We visited the Horus in his museum, then went and had very tasty (and warm) dim sum in Chinatown.

I met up with Evan after lunch - we started out at platform 9 3/4 in Kings Cross station, sadly empty of all things Potterish.

We saw some Boris Bikes (I WANT one!)

We walked south through Covent Garden, then went to Trafalgar Square, and warmed up with tea in the crypt of St Martin in the Fields. The fourth plinth has a jumbo ship in a bottle - I thought it was really cool.

After tea, we walked across the river, catching this slightly blurry shot:

We ended up at the Tate Modern, where we saw Ai Weiwei's Sunflower Seeds. SO gorgeous.

Monday, November 22, 2010

Review: HP7(1), A Separate Peace, Looking for Alaska

Apparently, all media over the last few weeks that I've consumed has been entirely focused on teenagers at boarding schools. Ok, so this is Southwold Church, not Hogwarts, but I thought it looked suitably atmospheric. It was FREEZING when we were there!

First, I read A Separate Peace, which was one of those books that all my friends in AP English were assigned (I was non-AP for mysterious reasons known only to the head of NRHS's English department at the time). Meh, I think. I wouldn't have minded reading it in high school, but I definitely didn't love it.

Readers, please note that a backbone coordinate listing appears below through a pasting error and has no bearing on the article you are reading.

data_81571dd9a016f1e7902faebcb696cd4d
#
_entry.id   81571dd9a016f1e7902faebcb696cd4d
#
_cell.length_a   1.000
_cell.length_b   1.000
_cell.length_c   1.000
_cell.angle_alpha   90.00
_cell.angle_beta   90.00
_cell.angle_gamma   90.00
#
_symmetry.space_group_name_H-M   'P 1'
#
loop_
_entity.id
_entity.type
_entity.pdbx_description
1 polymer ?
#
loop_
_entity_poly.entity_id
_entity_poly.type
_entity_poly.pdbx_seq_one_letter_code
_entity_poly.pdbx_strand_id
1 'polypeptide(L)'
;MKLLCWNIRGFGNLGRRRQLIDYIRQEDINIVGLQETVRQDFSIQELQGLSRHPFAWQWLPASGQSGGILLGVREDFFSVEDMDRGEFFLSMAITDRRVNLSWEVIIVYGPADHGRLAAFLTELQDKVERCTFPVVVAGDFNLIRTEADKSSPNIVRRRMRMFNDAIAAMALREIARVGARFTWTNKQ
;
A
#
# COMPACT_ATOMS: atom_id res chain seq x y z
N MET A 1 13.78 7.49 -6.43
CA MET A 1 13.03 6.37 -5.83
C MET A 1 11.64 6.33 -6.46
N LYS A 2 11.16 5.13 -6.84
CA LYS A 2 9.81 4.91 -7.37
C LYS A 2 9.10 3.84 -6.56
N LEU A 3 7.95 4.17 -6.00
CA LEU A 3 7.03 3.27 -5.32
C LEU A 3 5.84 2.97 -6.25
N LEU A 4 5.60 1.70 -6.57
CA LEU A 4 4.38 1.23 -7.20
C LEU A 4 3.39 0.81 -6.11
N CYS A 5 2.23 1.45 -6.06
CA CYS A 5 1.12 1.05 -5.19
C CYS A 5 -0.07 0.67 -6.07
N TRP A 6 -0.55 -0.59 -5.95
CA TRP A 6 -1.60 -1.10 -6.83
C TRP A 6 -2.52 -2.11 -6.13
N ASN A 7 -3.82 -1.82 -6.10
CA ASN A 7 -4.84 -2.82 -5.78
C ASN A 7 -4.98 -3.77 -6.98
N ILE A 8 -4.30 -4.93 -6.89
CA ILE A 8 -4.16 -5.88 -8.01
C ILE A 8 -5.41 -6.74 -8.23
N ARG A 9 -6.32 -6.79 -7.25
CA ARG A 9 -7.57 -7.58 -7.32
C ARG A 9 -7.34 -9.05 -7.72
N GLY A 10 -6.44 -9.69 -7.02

Second, I read Looking for Alaska, by John Green. Again with the moody teenagers at boarding school (this time in Alabama, though, not New Hampshire). I could see why parents might not want their kids reading it, but I also think it's the kind of book that could lead to engagingr discussions in a high school English classroom.

To finish, John and I saw the new Harry Potter movie (Deathly Hallows, part 1) with what seemed like half of Ipswich on Saturday night. I really enjoyed the movie, and thought that it captured the book perfectly. I'd forgotten quite a few of the plot points, since I've only read the book once, right when it first came out. I'm going to need to jump in to a reread, after I finish my new Kate Morton (the waiting list at the library was 100+ people so I caved and bought it).